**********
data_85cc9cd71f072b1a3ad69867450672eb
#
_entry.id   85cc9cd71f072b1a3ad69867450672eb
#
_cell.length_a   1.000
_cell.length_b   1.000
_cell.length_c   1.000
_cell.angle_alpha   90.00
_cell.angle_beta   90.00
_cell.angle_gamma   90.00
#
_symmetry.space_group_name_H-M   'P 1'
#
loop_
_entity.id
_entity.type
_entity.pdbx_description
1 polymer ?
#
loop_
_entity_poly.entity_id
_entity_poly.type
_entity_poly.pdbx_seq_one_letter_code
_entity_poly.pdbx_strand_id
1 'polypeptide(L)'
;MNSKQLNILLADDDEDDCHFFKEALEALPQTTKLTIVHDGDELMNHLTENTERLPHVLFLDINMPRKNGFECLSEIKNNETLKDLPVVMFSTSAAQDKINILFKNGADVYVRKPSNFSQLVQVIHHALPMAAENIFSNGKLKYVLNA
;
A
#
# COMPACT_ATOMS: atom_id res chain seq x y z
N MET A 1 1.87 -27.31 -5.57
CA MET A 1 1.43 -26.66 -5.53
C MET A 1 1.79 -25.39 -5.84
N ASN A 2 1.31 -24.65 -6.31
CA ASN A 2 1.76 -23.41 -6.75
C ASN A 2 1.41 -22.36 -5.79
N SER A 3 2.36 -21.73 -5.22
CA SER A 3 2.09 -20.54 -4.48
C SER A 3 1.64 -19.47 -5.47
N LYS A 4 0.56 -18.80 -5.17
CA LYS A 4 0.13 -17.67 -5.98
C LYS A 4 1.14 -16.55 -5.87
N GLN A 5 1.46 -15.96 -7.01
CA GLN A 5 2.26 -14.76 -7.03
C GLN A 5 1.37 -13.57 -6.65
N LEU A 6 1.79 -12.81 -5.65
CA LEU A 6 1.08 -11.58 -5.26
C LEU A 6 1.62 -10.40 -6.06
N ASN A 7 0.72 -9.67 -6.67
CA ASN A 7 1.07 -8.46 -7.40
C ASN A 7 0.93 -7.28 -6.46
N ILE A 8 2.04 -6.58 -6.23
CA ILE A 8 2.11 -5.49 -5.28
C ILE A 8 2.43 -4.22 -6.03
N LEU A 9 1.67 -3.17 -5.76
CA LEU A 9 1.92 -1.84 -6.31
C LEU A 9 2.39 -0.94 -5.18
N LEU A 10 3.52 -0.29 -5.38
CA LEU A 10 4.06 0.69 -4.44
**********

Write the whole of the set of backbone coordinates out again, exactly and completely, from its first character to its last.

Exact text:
data_85cc9cd71f072b1a3ad69867450672eb
#
_entry.id   85cc9cd71f072b1a3ad69867450672eb
#
_cell.length_a   1.000
_cell.length_b   1.000
_cell.length_c   1.000
_cell.angle_alpha   90.00
_cell.angle_beta   90.00
_cell.angle_gamma   90.00
#
_symmetry.space_group_name_H-M   'P 1'
#
loop_
_entity.id
_entity.type
_entity.pdbx_description
1 polymer ?
#
loop_
_entity_poly.entity_id
_entity_poly.type
_entity_poly.pdbx_seq_one_letter_code
_entity_poly.pdbx_strand_id
1 'polypeptide(L)'
;MNSKQLNILLADDDEDDCHFFKEALEALPQTTKLTIVHDGDELMNHLTENTERLPHVLFLDINMPRKNGFECLSEIKNNETLKDLPVVMFSTSAAQDKINILFKNGADVYVRKPSNFSQLVQVIHHALPMAAENIFSNGKLKYVLNA
;
A
#
# COMPACT_ATOMS: atom_id res chain seq x y z
N MET A 1 1.87 -27.31 -5.57
CA MET A 1 1.43 -26.66 -5.53
C MET A 1 1.79 -25.39 -5.84
N ASN A 2 1.31 -24.65 -6.31
CA ASN A 2 1.76 -23.41 -6.75
C ASN A 2 1.41 -22.36 -5.79
N SER A 3 2.36 -21.73 -5.22
CA SER A 3 2.09 -20.54 -4.48
C SER A 3 1.64 -19.47 -5.47
N LYS A 4 0.56 -18.80 -5.17
CA LYS A 4 0.13 -17.67 -5.98
C LYS A 4 1.14 -16.55 -5.87
N GLN A 5 1.46 -15.96 -7.01
CA GLN A 5 2.26 -14.76 -7.03
C GLN A 5 1.37 -13.57 -6.65
N LEU A 6 1.79 -12.81 -5.65
CA LEU A 6 1.08 -11.58 -5.26
C LEU A 6 1.62 -10.40 -6.06
N ASN A 7 0.72 -9.67 -6.67
CA ASN A 7 1.07 -8.46 -7.40
C ASN A 7 0.93 -7.28 -6.46
N ILE A 8 2.04 -6.58 -6.23
CA ILE A 8 2.11 -5.49 -5.28
C ILE A 8 2.43 -4.22 -6.03
N LEU A 9 1.67 -3.17 -5.76
CA LEU A 9 1.92 -1.84 -6.31
C LEU A 9 2.39 -0.94 -5.18
N LEU A 10 3.52 -0.29 -5.38
CA LEU A 10 4.06 0.69 -4.44